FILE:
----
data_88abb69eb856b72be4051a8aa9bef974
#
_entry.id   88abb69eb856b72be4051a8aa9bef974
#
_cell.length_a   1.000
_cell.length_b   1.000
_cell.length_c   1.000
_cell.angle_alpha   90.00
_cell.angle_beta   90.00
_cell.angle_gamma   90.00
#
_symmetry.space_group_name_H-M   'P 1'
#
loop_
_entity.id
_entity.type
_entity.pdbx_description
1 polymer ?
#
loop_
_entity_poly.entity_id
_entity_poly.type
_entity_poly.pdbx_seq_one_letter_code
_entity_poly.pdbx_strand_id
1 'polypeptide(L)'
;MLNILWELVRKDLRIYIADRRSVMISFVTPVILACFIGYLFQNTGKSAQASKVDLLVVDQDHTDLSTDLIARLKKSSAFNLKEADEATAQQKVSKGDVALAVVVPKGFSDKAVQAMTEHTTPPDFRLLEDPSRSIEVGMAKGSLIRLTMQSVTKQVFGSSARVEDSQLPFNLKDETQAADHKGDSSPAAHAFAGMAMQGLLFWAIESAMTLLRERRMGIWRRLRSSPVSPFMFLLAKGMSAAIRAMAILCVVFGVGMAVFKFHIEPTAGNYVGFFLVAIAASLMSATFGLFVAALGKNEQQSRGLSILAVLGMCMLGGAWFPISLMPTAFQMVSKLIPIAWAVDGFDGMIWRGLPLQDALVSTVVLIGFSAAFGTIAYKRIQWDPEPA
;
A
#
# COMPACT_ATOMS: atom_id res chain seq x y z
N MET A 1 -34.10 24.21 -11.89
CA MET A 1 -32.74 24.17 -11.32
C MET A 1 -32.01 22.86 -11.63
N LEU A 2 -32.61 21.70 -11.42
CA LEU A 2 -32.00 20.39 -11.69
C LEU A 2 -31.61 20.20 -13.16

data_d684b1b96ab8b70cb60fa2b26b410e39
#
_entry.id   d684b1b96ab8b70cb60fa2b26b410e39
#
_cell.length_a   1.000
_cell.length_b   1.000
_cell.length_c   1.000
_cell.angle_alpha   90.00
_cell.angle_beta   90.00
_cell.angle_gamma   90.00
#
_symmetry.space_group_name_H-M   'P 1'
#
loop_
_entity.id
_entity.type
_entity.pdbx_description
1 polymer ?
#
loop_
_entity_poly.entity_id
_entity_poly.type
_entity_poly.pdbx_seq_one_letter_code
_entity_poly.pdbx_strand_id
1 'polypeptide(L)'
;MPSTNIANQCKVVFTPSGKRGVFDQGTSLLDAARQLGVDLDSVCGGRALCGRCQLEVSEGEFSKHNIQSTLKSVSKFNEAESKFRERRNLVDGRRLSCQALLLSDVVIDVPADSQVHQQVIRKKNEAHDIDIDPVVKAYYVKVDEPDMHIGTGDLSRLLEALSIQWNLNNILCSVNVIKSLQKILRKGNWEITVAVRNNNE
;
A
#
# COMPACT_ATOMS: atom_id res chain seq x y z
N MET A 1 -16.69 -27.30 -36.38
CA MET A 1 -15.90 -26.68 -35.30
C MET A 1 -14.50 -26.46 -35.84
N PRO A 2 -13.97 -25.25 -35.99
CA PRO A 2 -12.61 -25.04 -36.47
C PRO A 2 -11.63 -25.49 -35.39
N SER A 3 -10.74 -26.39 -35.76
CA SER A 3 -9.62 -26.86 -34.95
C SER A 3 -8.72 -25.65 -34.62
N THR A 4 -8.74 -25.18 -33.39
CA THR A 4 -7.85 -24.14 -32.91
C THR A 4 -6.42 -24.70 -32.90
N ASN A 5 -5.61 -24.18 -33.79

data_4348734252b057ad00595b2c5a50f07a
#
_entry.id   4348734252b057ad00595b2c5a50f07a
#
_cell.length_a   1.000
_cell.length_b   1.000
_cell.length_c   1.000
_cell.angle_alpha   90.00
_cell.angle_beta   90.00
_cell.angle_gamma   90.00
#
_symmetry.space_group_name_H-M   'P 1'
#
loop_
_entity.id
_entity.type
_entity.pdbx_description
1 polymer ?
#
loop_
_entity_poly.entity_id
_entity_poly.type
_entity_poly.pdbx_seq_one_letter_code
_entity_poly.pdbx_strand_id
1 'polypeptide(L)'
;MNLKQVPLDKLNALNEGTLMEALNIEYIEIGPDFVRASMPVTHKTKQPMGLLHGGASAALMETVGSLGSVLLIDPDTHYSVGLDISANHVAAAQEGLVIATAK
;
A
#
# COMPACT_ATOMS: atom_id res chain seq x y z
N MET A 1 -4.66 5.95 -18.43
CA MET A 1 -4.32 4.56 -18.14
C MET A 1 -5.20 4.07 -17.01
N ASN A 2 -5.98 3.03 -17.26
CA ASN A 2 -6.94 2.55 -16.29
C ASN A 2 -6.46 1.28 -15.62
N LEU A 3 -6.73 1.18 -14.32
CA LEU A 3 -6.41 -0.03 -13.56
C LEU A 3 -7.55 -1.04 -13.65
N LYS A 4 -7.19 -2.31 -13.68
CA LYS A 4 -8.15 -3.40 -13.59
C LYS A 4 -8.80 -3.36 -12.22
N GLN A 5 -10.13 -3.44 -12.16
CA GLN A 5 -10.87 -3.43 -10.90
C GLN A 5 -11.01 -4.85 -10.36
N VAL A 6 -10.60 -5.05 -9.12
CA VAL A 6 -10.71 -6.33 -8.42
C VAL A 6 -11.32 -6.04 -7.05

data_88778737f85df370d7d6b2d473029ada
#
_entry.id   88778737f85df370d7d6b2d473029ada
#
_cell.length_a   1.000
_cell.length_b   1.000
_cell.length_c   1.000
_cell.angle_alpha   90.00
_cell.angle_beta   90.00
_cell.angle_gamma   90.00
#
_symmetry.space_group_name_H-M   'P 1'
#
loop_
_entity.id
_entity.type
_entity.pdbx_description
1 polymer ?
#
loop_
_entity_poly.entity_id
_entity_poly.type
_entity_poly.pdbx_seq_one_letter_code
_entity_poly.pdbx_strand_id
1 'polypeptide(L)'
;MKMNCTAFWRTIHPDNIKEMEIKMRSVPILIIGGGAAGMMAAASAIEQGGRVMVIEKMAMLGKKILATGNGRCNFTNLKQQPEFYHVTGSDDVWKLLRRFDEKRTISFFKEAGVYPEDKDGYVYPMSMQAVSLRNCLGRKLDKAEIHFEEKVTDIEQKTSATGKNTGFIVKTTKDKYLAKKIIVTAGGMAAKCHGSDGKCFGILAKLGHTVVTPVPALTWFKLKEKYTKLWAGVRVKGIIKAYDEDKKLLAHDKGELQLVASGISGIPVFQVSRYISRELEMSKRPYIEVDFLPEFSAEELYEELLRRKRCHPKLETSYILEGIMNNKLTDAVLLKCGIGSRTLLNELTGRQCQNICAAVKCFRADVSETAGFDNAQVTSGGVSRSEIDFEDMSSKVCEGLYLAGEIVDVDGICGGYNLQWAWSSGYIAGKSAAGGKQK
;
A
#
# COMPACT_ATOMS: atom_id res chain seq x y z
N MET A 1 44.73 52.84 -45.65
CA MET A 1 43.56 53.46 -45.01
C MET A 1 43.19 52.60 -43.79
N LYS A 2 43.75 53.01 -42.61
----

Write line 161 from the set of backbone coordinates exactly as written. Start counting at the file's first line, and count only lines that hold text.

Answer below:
N LYS A 2 43.75 53.01 -42.61